Release Date: 03.23.04
Record label: Capitol
Genre(s): Movies, Film Scores, Musicals, Etc.
Not the Second Coming, But A Good Second Album
by: clint poole
The successful debut album was much easier. There were no expectations, no media established levels of success, no MTV executed image and persona, just a band playing their honest, raw music. The successful follow-up album, however, is perhaps the most difficult pinnacle of artistic achievement a band can attain. It has been the end of many young bands who faltered trying to live up to previous success. The record execs. want to capitalize on the 1st album while its still fresh, the industry wants to test the band for legend status, and most difficult of all, the fans expect the same music as before, but better.
With Winning Days, The Vines make their run at avoiding the downward spiral toward obscurity. The band manages to avoid the depths of artistic irrelevance but may have fallen short of securing their legacy. Winning Days finds the band experimenting with the boundaries of their own creativity and range, with variable success. The album delivers enough successful tracks to overcome its lackluster attempts and keep on par with their over-the-top debut Highly Evolved.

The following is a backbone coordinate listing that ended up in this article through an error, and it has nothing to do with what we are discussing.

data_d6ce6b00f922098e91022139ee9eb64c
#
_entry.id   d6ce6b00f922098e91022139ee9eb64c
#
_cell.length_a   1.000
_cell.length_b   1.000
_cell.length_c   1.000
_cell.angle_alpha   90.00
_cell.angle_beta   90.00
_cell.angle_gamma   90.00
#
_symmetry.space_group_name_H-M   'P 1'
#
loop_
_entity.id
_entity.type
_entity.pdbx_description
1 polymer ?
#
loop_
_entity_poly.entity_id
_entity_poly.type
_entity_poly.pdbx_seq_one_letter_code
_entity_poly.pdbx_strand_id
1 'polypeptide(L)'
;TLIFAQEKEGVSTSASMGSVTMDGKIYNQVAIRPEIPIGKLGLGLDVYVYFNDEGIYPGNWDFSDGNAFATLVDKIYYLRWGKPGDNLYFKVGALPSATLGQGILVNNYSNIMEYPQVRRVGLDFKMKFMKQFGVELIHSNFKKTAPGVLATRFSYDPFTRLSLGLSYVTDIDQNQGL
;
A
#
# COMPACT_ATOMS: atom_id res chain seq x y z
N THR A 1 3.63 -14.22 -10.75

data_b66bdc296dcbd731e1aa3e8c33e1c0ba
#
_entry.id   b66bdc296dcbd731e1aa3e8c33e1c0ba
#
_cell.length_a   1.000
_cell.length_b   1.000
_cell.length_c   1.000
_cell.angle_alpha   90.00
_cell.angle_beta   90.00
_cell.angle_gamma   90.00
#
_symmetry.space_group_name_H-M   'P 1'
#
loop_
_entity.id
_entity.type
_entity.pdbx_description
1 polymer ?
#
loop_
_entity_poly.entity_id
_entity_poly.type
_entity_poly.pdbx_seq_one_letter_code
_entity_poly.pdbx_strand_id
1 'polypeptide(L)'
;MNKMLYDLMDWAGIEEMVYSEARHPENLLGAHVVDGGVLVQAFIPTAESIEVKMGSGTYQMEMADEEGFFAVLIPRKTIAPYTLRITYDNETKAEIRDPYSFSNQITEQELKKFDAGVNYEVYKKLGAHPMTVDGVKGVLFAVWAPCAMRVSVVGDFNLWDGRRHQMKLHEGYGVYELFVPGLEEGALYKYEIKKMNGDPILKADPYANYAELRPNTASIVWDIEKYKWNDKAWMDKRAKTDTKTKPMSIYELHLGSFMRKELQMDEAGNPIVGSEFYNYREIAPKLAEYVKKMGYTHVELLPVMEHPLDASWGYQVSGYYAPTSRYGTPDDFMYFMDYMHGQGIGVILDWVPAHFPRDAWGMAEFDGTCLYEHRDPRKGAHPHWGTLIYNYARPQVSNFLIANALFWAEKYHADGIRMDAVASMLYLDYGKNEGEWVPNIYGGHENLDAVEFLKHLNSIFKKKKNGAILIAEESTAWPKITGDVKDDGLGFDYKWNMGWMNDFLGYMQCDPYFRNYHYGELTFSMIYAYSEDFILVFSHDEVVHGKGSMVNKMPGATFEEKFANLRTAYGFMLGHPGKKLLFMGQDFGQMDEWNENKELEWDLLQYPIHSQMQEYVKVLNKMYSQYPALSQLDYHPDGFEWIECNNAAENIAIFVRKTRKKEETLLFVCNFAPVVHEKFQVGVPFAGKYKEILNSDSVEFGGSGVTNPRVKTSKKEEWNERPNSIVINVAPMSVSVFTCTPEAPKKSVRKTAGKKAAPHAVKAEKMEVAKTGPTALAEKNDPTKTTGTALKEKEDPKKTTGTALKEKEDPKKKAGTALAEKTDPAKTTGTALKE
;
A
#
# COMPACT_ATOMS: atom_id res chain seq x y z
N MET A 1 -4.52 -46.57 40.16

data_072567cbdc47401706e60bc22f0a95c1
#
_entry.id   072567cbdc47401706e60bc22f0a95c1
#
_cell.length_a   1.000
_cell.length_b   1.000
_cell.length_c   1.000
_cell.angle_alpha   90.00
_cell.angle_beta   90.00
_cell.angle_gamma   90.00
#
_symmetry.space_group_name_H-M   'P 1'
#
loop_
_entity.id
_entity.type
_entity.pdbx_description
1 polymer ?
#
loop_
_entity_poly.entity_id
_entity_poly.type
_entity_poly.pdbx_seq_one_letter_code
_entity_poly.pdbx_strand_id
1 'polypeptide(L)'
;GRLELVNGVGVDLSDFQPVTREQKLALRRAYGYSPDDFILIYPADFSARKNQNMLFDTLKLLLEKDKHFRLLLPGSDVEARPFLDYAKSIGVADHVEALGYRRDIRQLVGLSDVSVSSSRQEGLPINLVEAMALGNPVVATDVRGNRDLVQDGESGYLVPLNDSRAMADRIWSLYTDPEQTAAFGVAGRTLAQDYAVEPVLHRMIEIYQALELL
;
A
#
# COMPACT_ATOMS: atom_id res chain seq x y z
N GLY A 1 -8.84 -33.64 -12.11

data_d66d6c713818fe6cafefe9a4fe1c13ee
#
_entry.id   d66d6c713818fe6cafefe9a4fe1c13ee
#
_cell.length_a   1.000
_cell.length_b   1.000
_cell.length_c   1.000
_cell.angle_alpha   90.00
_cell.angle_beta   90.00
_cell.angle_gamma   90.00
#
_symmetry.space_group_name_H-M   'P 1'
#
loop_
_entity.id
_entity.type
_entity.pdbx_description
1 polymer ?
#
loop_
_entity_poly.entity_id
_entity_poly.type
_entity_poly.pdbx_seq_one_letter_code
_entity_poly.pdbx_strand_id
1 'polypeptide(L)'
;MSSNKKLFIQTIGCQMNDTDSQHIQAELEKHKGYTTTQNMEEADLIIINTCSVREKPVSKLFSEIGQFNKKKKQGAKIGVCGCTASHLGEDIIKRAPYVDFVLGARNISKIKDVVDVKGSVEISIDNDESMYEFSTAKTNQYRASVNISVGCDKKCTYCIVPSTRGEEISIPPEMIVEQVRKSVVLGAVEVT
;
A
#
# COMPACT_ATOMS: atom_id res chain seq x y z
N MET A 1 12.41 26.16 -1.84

Tracks like current radio hit “Ride” carry the familiar ravaging rock sounds and craggy vocals. The album makes an attempt at Beatle-like ethereal sounds, with some success; “TV Pro” is a solid composition of march beats and guitars, and with some failures; such as the meandering “Autmn Shade”. The band even gets adventurous by melding the two sounds successfully on “Evil Town”.
Its not worth exploring why certain tracks miss they mark, any listener will easily pick them out. The album as a whole fluidly tells the story of a band exploring new directions, finding their creativity and artistic range, and even making some good music in the process. 10-May-2004 9:45 PM